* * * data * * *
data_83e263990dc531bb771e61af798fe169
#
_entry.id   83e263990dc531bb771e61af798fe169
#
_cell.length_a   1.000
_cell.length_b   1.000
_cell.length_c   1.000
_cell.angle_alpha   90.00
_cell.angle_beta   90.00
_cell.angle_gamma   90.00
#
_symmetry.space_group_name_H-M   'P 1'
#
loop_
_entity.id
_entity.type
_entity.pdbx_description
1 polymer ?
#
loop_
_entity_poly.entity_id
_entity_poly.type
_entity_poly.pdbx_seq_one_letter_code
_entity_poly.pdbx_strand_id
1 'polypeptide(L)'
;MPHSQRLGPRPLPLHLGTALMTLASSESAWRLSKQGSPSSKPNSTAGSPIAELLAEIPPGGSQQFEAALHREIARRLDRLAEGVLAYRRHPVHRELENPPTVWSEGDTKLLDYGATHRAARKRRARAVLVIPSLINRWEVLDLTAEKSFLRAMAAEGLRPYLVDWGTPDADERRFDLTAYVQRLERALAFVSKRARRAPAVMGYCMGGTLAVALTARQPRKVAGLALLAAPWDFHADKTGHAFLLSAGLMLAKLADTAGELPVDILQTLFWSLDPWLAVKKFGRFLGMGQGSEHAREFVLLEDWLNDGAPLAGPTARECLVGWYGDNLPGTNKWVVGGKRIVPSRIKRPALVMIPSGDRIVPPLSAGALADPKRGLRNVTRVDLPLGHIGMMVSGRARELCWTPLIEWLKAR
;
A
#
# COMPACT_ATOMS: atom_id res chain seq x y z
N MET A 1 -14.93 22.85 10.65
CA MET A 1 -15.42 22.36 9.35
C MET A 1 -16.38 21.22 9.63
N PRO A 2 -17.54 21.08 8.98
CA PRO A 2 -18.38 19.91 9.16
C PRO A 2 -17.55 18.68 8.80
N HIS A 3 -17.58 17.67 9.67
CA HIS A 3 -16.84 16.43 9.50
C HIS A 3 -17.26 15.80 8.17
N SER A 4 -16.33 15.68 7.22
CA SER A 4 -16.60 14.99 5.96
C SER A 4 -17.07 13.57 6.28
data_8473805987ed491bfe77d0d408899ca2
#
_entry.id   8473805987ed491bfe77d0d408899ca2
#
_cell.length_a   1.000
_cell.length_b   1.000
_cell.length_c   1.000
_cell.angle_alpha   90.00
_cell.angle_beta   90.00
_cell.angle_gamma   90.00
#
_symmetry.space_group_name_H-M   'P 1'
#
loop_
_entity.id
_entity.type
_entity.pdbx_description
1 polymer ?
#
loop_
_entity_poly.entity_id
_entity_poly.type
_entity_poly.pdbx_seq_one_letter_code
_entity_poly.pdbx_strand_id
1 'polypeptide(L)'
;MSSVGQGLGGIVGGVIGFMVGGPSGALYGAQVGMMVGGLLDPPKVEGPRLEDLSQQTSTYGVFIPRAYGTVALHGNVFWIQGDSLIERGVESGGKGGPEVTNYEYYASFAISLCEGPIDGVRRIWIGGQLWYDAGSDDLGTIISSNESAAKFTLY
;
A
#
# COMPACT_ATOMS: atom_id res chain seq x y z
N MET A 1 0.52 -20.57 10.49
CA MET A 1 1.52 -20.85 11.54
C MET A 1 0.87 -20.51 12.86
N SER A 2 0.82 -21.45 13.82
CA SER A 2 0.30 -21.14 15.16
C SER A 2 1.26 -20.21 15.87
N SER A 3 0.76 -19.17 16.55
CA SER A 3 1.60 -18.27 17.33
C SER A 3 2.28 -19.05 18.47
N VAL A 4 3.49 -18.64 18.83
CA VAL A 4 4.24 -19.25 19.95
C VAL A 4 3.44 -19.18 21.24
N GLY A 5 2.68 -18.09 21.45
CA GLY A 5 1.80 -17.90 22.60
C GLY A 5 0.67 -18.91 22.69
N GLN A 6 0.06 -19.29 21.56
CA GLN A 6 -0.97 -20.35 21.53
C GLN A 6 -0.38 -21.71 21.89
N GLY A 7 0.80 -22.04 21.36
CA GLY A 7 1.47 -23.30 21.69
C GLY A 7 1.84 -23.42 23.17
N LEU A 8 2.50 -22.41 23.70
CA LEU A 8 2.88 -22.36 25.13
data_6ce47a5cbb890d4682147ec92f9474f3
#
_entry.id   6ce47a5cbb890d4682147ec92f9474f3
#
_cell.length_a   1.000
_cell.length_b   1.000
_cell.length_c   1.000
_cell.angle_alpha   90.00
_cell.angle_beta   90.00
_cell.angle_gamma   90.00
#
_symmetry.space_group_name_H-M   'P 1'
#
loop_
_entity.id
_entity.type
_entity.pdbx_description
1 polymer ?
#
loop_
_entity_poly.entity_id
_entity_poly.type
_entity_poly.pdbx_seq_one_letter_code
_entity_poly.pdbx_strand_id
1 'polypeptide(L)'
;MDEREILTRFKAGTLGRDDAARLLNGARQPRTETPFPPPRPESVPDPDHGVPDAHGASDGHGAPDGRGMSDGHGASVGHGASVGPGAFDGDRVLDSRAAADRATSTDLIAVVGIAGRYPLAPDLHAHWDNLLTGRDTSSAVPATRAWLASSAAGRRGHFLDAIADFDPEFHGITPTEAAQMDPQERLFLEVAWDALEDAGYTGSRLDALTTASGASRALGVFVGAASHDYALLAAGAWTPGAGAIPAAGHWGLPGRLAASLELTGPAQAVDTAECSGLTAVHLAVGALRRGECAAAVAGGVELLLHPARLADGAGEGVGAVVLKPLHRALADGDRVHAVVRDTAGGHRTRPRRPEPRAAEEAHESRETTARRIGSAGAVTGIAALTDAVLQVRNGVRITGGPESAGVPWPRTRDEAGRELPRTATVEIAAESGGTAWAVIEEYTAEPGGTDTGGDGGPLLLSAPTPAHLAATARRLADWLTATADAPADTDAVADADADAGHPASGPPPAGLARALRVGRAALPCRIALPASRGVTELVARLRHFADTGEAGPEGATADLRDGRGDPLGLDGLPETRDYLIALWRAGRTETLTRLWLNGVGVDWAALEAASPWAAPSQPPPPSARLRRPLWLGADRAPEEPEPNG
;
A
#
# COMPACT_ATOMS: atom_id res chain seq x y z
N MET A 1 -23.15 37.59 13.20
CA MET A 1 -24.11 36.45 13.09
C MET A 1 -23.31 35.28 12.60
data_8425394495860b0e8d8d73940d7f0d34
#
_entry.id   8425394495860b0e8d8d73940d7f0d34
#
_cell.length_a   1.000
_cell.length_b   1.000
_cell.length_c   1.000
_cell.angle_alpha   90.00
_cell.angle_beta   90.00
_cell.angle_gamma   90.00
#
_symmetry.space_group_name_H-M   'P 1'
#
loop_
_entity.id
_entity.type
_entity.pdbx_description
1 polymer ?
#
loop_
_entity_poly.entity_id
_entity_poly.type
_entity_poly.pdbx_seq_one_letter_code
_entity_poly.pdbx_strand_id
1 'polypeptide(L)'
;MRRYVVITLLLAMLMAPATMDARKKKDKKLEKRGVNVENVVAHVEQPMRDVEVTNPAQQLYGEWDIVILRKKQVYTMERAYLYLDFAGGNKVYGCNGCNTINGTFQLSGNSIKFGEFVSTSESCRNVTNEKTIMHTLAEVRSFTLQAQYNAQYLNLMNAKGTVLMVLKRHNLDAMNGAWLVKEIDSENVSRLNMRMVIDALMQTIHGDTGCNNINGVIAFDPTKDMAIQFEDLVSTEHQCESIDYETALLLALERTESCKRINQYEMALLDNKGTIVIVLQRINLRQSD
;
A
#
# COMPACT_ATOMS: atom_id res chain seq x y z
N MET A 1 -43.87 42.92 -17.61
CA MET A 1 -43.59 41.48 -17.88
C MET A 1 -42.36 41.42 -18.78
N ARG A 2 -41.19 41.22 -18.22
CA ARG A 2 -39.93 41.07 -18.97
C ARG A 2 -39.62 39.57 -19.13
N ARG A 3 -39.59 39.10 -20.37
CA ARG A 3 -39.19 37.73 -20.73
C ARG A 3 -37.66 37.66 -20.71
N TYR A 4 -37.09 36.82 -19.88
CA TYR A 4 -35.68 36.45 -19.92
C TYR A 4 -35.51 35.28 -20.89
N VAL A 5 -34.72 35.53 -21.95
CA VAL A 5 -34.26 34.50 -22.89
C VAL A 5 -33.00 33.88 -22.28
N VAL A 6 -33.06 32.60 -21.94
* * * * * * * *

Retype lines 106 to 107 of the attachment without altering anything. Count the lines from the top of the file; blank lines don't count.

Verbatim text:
#
_symmetry.space_group_name_H-M   'P 1'